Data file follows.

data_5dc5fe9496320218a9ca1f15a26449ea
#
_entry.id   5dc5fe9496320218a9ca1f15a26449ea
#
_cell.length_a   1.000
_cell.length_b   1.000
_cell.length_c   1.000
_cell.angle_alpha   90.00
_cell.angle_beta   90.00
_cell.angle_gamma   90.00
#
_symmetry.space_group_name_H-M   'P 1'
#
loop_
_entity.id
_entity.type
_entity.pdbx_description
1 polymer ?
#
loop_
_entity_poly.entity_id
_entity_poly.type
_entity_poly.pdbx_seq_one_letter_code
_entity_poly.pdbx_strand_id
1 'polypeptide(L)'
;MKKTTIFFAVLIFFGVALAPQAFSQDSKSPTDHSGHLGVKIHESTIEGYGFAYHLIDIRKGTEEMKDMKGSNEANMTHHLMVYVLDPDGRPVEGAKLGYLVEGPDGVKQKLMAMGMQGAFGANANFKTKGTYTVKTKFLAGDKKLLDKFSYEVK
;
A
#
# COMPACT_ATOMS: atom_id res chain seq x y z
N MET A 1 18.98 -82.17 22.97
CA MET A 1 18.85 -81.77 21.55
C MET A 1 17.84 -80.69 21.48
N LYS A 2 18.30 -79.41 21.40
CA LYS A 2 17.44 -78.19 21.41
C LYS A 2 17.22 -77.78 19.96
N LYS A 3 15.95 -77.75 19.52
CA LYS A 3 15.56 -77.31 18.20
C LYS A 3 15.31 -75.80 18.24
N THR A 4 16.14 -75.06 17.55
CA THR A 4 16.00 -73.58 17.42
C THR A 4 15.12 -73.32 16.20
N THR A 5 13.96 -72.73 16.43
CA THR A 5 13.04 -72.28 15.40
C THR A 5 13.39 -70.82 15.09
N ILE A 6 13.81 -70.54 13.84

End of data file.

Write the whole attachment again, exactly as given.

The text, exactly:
data_5dc5fe9496320218a9ca1f15a26449ea
#
_entry.id   5dc5fe9496320218a9ca1f15a26449ea
#
_cell.length_a   1.000
_cell.length_b   1.000
_cell.length_c   1.000
_cell.angle_alpha   90.00
_cell.angle_beta   90.00
_cell.angle_gamma   90.00
#
_symmetry.space_group_name_H-M   'P 1'
#
loop_
_entity.id
_entity.type
_entity.pdbx_description
1 polymer ?
#
loop_
_entity_poly.entity_id
_entity_poly.type
_entity_poly.pdbx_seq_one_letter_code
_entity_poly.pdbx_strand_id
1 'polypeptide(L)'
;MKKTTIFFAVLIFFGVALAPQAFSQDSKSPTDHSGHLGVKIHESTIEGYGFAYHLIDIRKGTEEMKDMKGSNEANMTHHLMVYVLDPDGRPVEGAKLGYLVEGPDGVKQKLMAMGMQGAFGANANFKTKGTYTVKTKFLAGDKKLLDKFSYEVK
;
A
#
# COMPACT_ATOMS: atom_id res chain seq x y z
N MET A 1 18.98 -82.17 22.97
CA MET A 1 18.85 -81.77 21.55
C MET A 1 17.84 -80.69 21.48
N LYS A 2 18.30 -79.41 21.40
CA LYS A 2 17.44 -78.19 21.41
C LYS A 2 17.22 -77.78 19.96
N LYS A 3 15.95 -77.75 19.52
CA LYS A 3 15.56 -77.31 18.20
C LYS A 3 15.31 -75.80 18.24
N THR A 4 16.14 -75.06 17.55
CA THR A 4 16.00 -73.58 17.42
C THR A 4 15.12 -73.32 16.20
N THR A 5 13.96 -72.73 16.43
CA THR A 5 13.04 -72.28 15.40
C THR A 5 13.39 -70.82 15.09
N ILE A 6 13.81 -70.54 13.84